Aluminium and phosphate uptake by Phragmites australis: The role of Fe, Mn and Al root plaques

Lesley Batty, A Baker, BD Wheeler

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    103 Citations (Scopus)


    Aluminium, a potentially phytotoxic metal, is an important constituent of many mine water discharges but has largely been neglected in the literature. The behaviour of this element in the rhizosphere of the wetland plant Phragmites australis was investigated in the laboratory in the presence and absence of Mn and Fe root plaques. Electron microscopy and chemical extraction techniques were utilized to determine the physico-chemical properties of the plaques and any association of Al. Both Mn and Fe plaques occurred as amorphous coatings on root surfaces with uneven distributions. Al was not adsorbed onto the surface of either plaque type but formed a separate phosphate deposit closely resembling the Fe and Mn plaques. Phosphorus was also found to be adsorbed to the surface of the Fe plaques (but not the Mn plaques). Both mechanisms were found to immobilize P at the root surface but this did not significantly reduce the concentration of P in aerial plant tissues that was sufficient to ensure adequate growth.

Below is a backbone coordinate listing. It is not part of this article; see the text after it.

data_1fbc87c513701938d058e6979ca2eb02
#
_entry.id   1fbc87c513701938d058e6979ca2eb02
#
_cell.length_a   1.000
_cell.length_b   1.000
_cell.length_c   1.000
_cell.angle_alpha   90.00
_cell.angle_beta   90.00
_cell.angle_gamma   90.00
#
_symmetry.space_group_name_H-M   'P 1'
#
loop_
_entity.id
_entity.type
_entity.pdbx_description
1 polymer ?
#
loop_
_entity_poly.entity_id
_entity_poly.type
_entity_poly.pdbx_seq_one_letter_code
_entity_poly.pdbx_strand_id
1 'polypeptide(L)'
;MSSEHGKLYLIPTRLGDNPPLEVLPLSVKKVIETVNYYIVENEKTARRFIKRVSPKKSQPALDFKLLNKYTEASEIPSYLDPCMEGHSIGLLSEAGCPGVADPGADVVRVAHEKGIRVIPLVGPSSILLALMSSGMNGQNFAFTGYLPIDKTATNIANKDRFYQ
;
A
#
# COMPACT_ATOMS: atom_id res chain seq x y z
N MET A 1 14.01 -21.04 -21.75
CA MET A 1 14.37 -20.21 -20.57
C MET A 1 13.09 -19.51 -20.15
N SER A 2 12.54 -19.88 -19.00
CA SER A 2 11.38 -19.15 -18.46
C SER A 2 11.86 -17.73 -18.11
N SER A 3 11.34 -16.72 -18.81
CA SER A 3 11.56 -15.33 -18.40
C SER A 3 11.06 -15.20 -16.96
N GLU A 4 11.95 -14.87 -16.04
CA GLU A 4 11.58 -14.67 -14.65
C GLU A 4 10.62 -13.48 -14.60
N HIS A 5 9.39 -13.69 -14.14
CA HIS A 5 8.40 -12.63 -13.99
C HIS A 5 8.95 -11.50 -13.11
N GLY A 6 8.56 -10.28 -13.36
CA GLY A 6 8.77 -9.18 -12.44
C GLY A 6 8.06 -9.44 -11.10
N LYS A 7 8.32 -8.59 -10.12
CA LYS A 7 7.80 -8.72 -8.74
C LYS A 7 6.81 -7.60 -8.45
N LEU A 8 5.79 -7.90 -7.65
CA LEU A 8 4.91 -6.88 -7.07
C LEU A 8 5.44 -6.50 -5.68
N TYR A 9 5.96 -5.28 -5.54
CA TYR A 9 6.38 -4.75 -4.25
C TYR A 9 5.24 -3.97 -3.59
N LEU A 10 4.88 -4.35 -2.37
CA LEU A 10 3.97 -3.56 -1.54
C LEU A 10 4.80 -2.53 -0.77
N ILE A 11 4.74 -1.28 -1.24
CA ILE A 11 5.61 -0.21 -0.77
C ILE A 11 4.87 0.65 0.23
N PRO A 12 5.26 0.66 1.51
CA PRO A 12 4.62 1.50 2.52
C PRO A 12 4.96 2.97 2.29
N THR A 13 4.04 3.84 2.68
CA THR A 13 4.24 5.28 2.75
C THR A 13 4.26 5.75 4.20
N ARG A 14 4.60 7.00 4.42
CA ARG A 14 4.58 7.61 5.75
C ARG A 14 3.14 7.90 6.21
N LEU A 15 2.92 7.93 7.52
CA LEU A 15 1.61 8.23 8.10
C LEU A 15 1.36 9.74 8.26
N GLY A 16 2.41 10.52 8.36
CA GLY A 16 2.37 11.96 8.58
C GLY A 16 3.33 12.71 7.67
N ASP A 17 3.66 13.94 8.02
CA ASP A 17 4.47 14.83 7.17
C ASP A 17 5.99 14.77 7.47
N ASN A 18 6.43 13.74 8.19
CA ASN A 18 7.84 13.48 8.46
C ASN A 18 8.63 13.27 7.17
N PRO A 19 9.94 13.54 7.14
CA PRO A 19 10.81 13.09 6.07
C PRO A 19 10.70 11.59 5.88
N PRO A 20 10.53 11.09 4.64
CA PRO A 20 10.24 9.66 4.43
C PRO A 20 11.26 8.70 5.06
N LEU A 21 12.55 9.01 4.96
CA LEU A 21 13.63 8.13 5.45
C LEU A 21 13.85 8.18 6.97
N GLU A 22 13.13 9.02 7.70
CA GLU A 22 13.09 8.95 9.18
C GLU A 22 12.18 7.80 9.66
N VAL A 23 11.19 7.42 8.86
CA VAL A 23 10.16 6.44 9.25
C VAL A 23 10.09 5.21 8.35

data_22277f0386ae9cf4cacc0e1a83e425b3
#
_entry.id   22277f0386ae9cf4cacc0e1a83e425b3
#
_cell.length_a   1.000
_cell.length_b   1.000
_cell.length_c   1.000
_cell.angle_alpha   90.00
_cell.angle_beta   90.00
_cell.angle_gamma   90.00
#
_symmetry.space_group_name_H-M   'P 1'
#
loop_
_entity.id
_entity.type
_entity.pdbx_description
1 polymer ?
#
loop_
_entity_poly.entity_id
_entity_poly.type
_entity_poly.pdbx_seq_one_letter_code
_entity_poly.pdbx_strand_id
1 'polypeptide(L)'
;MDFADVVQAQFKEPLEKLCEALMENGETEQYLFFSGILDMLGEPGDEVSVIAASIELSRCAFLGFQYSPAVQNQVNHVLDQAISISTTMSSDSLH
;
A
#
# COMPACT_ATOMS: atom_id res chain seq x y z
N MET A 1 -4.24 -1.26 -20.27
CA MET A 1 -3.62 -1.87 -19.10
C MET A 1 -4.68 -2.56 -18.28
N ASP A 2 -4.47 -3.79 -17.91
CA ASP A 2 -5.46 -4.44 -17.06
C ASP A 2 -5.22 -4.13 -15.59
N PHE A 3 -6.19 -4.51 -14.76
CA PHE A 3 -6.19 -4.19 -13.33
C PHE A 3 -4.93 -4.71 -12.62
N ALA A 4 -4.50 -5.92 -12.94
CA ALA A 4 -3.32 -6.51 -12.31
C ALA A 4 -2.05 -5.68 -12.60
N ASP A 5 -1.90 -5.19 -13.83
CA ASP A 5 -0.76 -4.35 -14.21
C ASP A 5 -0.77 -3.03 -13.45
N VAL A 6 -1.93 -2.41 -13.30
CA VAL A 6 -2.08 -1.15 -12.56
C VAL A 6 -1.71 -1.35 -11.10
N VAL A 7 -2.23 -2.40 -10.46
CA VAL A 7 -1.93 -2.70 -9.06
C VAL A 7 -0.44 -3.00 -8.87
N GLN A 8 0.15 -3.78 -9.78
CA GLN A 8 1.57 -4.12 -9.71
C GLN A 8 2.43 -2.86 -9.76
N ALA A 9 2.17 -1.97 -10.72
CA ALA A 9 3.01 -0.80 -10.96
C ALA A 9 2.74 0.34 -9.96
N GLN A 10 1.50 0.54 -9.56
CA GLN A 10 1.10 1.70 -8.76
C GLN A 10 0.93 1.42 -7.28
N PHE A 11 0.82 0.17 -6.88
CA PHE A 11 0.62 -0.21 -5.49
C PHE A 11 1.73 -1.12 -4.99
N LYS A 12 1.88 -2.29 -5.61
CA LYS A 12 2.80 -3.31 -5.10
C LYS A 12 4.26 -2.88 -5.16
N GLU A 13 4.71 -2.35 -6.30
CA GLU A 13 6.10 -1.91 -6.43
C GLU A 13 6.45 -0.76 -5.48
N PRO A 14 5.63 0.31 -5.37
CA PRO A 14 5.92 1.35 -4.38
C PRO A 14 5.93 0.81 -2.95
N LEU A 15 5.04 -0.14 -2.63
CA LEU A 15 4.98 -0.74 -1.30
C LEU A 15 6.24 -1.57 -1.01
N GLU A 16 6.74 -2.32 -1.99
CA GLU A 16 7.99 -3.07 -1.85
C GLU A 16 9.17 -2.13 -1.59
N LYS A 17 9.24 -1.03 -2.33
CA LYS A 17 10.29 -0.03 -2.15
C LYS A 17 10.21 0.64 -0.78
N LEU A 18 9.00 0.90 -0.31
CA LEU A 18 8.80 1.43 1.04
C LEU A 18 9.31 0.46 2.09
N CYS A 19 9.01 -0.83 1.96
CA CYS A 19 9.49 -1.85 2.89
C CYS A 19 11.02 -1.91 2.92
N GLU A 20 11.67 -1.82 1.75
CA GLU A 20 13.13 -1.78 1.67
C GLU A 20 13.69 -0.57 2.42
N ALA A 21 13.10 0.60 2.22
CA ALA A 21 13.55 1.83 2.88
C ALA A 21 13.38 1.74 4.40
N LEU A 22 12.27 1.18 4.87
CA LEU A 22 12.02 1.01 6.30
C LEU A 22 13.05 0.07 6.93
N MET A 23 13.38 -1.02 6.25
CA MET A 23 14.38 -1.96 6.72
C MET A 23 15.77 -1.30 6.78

Original languageEnglish
    Pages (from-to)443-449
    Number of pages7
    JournalAnnals of Botany
    Publication statusPublished - 1 Apr 2002


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